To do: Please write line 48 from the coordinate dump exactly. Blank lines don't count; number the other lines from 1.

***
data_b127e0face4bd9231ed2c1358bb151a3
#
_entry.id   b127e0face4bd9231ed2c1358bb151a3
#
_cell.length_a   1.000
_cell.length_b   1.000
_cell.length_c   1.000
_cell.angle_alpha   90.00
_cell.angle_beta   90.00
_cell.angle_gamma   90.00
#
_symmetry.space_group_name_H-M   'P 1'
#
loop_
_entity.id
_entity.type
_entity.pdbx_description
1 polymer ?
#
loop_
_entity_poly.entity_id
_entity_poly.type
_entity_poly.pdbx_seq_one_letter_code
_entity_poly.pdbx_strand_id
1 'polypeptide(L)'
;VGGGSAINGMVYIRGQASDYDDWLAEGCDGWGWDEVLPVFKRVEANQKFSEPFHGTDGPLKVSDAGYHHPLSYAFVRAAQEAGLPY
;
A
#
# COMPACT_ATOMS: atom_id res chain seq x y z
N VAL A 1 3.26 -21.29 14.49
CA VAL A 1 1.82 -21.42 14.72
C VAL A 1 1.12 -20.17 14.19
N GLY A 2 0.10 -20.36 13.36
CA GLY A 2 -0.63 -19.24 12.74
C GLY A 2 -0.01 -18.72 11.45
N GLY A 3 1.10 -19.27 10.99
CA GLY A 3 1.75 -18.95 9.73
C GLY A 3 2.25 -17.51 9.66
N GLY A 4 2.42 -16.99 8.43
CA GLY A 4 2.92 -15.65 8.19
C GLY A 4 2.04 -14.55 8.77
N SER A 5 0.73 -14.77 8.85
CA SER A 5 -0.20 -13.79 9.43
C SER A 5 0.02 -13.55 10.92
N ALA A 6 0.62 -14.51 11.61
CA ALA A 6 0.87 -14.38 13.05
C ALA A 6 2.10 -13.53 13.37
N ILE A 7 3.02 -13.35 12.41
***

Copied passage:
C ALA A 6 2.10 -13.53 13.37